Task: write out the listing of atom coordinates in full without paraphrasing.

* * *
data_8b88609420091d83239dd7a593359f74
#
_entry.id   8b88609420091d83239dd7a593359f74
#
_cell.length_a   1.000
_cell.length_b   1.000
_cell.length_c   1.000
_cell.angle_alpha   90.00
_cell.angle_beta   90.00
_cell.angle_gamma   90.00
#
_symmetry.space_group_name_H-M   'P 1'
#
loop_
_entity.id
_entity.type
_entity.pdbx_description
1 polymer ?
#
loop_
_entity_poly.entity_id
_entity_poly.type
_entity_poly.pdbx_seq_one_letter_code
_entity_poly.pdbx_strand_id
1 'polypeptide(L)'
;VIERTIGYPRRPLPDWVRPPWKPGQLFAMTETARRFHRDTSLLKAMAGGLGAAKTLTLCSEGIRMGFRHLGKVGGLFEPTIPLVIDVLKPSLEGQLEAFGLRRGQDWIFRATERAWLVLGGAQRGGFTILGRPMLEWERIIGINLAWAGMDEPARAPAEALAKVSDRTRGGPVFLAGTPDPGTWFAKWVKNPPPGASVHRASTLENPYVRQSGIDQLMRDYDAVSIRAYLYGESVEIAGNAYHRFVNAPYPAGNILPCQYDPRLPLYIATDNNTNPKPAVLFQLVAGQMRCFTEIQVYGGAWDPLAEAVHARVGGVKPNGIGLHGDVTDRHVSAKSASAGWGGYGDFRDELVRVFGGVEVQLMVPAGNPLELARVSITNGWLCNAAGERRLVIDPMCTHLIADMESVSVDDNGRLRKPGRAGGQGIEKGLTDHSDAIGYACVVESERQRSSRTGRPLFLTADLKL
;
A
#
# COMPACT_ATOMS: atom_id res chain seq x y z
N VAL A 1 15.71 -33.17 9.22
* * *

data_8b88609420091d83239dd7a593359f74
#
_entry.id   8b88609420091d83239dd7a593359f74
#
_cell.length_a   1.000
_cell.length_b   1.000
_cell.length_c   1.000
_cell.angle_alpha   90.00
_cell.angle_beta   90.00
_cell.angle_gamma   90.00
#
_symmetry.space_group_name_H-M   'P 1'
#
loop_
_entity.id
_entity.type
_entity.pdbx_description
1 polymer ?
#
loop_
_entity_poly.entity_id
_entity_poly.type
_entity_poly.pdbx_seq_one_letter_code
_entity_poly.pdbx_strand_id
1 'polypeptide(L)'
;VIERTIGYPRRPLPDWVRPPWKPGQLFAMTETARRFHRDTSLLKAMAGGLGAAKTLTLCSEGIRMGFRHLGKVGGLFEPTIPLVIDVLKPSLEGQLEAFGLRRGQDWIFRATERAWLVLGGAQRGGFTILGRPMLEWERIIGINLAWAGMDEPARAPAEALAKVSDRTRGGPVFLAGTPDPGTWFAKWVKNPPPGASVHRASTLENPYVRQSGIDQLMRDYDAVSIRAYLYGESVEIAGNAYHRFVNAPYPAGNILPCQYDPRLPLYIATDNNTNPKPAVLFQLVAGQMRCFTEIQVYGGAWDPLAEAVHARVGGVKPNGIGLHGDVTDRHVSAKSASAGWGGYGDFRDELVRVFGGVEVQLMVPAGNPLELARVSITNGWLCNAAGERRLVIDPMCTHLIADMESVSVDDNGRLRKPGRAGGQGIEKGLTDHSDAIGYACVVESERQRSSRTGRPLFLTADLKL
;
A
#
# COMPACT_ATOMS: atom_id res chain seq x y z
N VAL A 1 15.71 -33.17 9.22